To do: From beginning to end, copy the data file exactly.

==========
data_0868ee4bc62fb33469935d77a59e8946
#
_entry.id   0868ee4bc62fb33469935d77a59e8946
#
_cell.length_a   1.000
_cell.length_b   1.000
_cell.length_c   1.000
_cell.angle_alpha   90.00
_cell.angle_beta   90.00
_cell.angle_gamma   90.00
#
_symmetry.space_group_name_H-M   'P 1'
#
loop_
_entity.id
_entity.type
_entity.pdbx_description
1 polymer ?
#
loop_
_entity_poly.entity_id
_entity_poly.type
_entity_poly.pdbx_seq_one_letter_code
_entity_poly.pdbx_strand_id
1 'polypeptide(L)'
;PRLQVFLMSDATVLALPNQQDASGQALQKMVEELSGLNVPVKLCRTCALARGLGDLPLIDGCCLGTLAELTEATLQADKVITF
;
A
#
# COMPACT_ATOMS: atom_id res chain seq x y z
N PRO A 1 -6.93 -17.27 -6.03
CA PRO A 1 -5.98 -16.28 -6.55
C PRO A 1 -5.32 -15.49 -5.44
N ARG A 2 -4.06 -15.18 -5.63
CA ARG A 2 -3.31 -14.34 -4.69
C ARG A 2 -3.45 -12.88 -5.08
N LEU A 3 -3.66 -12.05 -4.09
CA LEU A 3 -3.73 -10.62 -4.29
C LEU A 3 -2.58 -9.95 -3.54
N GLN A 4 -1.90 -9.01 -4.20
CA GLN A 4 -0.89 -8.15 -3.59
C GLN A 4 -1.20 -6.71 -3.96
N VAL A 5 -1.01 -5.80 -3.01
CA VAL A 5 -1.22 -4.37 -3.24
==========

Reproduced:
data_0868ee4bc62fb33469935d77a59e8946
#
_entry.id   0868ee4bc62fb33469935d77a59e8946
#
_cell.length_a   1.000
_cell.length_b   1.000
_cell.length_c   1.000
_cell.angle_alpha   90.00
_cell.angle_beta   90.00
_cell.angle_gamma   90.00
#
_symmetry.space_group_name_H-M   'P 1'
#
loop_
_entity.id
_entity.type
_entity.pdbx_description
1 polymer ?
#
loop_
_entity_poly.entity_id
_entity_poly.type
_entity_poly.pdbx_seq_one_letter_code
_entity_poly.pdbx_strand_id
1 'polypeptide(L)'
;PRLQVFLMSDATVLALPNQQDASGQALQKMVEELSGLNVPVKLCRTCALARGLGDLPLIDGCCLGTLAELTEATLQADKVITF
;
A
#
# COMPACT_ATOMS: atom_id res chain seq x y z
N PRO A 1 -6.93 -17.27 -6.03
CA PRO A 1 -5.98 -16.28 -6.55
C PRO A 1 -5.32 -15.49 -5.44
N ARG A 2 -4.06 -15.18 -5.63
CA ARG A 2 -3.31 -14.34 -4.69
C ARG A 2 -3.45 -12.88 -5.08
N LEU A 3 -3.66 -12.05 -4.09
CA LEU A 3 -3.73 -10.62 -4.29
C LEU A 3 -2.58 -9.95 -3.54
N GLN A 4 -1.90 -9.01 -4.20
CA GLN A 4 -0.89 -8.15 -3.59
C GLN A 4 -1.20 -6.71 -3.96
N VAL A 5 -1.01 -5.80 -3.01
CA VAL A 5 -1.22 -4.37 -3.24